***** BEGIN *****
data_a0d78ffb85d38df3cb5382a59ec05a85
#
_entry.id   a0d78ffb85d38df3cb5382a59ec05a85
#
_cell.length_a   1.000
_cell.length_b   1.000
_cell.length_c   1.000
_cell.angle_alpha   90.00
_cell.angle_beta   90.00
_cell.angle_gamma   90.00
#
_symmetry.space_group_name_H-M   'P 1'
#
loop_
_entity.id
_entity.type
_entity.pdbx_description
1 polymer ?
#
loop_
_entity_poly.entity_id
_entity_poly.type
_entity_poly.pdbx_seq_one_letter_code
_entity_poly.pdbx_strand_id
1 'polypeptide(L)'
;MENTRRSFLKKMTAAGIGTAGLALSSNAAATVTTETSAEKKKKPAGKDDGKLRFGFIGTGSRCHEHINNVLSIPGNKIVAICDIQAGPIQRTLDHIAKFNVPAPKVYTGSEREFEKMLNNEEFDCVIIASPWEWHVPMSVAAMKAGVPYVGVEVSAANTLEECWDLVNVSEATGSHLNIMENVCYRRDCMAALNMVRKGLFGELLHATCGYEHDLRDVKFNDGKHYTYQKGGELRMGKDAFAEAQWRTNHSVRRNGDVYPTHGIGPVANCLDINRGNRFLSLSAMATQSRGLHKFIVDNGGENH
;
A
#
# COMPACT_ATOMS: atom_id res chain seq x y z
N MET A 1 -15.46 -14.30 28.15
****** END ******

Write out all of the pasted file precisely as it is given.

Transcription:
data_a0d78ffb85d38df3cb5382a59ec05a85
#
_entry.id   a0d78ffb85d38df3cb5382a59ec05a85
#
_cell.length_a   1.000
_cell.length_b   1.000
_cell.length_c   1.000
_cell.angle_alpha   90.00
_cell.angle_beta   90.00
_cell.angle_gamma   90.00
#
_symmetry.space_group_name_H-M   'P 1'
#
loop_
_entity.id
_entity.type
_entity.pdbx_description
1 polymer ?
#
loop_
_entity_poly.entity_id
_entity_poly.type
_entity_poly.pdbx_seq_one_letter_code
_entity_poly.pdbx_strand_id
1 'polypeptide(L)'
;MENTRRSFLKKMTAAGIGTAGLALSSNAAATVTTETSAEKKKKPAGKDDGKLRFGFIGTGSRCHEHINNVLSIPGNKIVAICDIQAGPIQRTLDHIAKFNVPAPKVYTGSEREFEKMLNNEEFDCVIIASPWEWHVPMSVAAMKAGVPYVGVEVSAANTLEECWDLVNVSEATGSHLNIMENVCYRRDCMAALNMVRKGLFGELLHATCGYEHDLRDVKFNDGKHYTYQKGGELRMGKDAFAEAQWRTNHSVRRNGDVYPTHGIGPVANCLDINRGNRFLSLSAMATQSRGLHKFIVDNGGENH
;
A
#
# COMPACT_ATOMS: atom_id res chain seq x y z
N MET A 1 -15.46 -14.30 28.15